So lets assume simplifying the taxonomies will result in the same amount or only some more organizations. I would also assume simpler means also better performance, so it should be fine but this number can give us a nice edge case for testing.

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How would that work? Unless you do weird things, there can only be a single nameserver that serves The same with a subnet.

A single DNS/DHCP server can be managed by two or more smart proxies with some limitations.

While Locations might be hard to understand, they can be crucial in some areas of business.

We have jurisdictional restrictions where any server in a certain country can only be administered by admins from that same country (Switzerland). They are still servers which belong to the whole company however, so need to use exactly the same CV/CCVs as the rest of the estate. Splitting this into a separate Org for Switzerland might be acceptable for some users, but not all.

We also need to report data on all systems registered to the Satellite. Pulling some servers into a different Org complicates the task of reporting.

If Location drops to a classification, we would need to find a way to restrict modifications to any host in that Location to a specific set of users. Would this sit well with your “remove Location from RBAC” statement?

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I use organization a bit dfifferently, perhaps. I’m running Foreman/Katello in my home lab, where I serve and manage Fedora, CentOS Stream, and proper RHEL content. I use one organization for the Fedora and CentOS content, and another org for the RHEL content. (This is because simple content access is incompatible with the non-RHEL content.) I would much, much rather have a single organization, since I don’t believe I need this complexity.

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Incompatible? In what way is it incompatible?

It’s all just content at the end of the day. Are you using counted subscriptions for the CentOS/Fedora content, but not for the RHEL?

This would be a deal breaker for large Satellite customers who use SCA for their Red Hat content, but also push their own RPMs into repos. I’m not sure this is the case though.

Simple content access gives you access to all repositories, but as some could be incompatible it allows to restrict the provided repositories by OS version and architecture. The OS version part is only available for RHEL so if another OS would be in the organisation with Simple content access you can not limit by the version. So here it is incompatible.

What you can do is restricting every repository, so a repository from other vendors including your own are perfectly fine.

And you can possibly create content views which limit the available repository to mitigate the incompatibility, but this would remove the simple from Simple content access. :wink:

“Incompatible” might be the wrong word here. The rub here is managing content from CentOS, Fedora, and RHEL - the Venn diagram is pretty complex even for fairly small use cases (VScode and Chrome repos should be used by all 3, EPEL is for CentOS and RHEL, RPMfusion for Fedora only) - and the easiest way to manage it that I’ve seen is with products and “subscriptions” (even those things don’t really apply to CentOS/Fedora, Candlepin makes some things a bit easier when done that way).

I don’t mean to imply that I’m thrilled with my current setup, and if there’s a better way I’ll definitely follow it. I understand there’s a lot of work happening to improve the SCA experience; I just want to make sure that the content management experience for stuff that doesn’t have “magic” stays good too.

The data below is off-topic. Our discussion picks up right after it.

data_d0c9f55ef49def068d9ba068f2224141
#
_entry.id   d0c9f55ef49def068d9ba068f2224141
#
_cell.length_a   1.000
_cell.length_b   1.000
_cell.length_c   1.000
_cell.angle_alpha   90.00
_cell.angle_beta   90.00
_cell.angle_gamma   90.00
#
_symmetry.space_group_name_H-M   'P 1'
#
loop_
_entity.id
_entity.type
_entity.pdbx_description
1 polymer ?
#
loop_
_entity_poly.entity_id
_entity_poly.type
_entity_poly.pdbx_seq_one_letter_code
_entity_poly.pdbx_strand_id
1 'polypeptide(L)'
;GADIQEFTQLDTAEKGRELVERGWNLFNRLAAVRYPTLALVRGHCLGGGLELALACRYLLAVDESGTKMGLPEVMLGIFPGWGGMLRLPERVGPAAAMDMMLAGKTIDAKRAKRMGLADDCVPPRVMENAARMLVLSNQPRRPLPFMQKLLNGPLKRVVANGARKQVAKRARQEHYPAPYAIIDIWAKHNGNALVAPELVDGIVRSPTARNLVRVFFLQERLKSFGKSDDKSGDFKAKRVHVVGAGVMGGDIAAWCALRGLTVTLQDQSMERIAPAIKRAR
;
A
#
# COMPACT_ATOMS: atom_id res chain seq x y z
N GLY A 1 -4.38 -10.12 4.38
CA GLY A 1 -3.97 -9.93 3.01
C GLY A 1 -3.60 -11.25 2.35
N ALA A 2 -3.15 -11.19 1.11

Personally, with our use-cases in mind, I don’t see a reason NOT to share Hostgroup between Organizations. If there is a hard definition or prescribed use-case for Hostgroup I’ve missed it. The way we use Hostgroups is to group hosts with similar/same functionality. The fact that you can associate puppet classes with a hostgroup (which we do) seems to support this way of using them. Why should you not be able to use the same type of host in multiple Organizations?

We share literally EVERYTHING (that can be shared). We have different organizations in some ways and on some levels. But from an IT perspective it’s one single global effort that shares as much as possible. This is reflected in how we use foreman and it’s resources.

Specifically, in our case, the hostgroup will determine as what kind of server puppet will configure the hosts while the Organization determines certain Organization specific configurations of such a server for the specific organization it’s assigned to. (The Organization is a variable in the Hiera layer definition.)

If you do end up making Hostgroups not-sharable anymore, would the names have to be unique globally or only per Org? If it’s the former we could get by by duplicating them across all Organizations, ugly and cumbersome, but doable. If they have to be globally unique though we’d have to find workarounds for our Puppet manifests and/or Hiera-data too.

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So what are you actually gaining by spliting into organizations, if you share everything? Is it just to label the resources to a specific group? Would that be supported by some simple tagging of the resources? Or do you benefit from the Organizations in some other way?

We would force uniqueness only per Org, but it should not mean to duplicate resources into Orgs, that would be a bad experience and I’d like to avoid it. I’d like to shift the mindset here to Organizations mean hard split of resources. We might need to define what Organization means first tho and then align all the resources accross the Project to that definition.

Both the Organization & Location are used in hiera. We have more, but somewhere in the stack defined in hiera.yaml there are:

  - name: "Foreman Location"
    mapped_paths: [ location_paths, path, "locations/%{path}.yaml" ]
  - name: "Foreman Organization"
    path: "organizations/%{::organization}.yaml"

So lookups from puppet will yield Location and/or Organization specific values.

( 'location_paths ’ is an array created from $location_title in site.pp. If $location_title is e.g. ‘top/sub/leaf’ the array wil contain ‘top/sub/leaf’, ‘top/sub’ & ‘top’ so we end up looking in three files from most to least specific.)

I doubt we could use tags for the same purpose (with the same ease).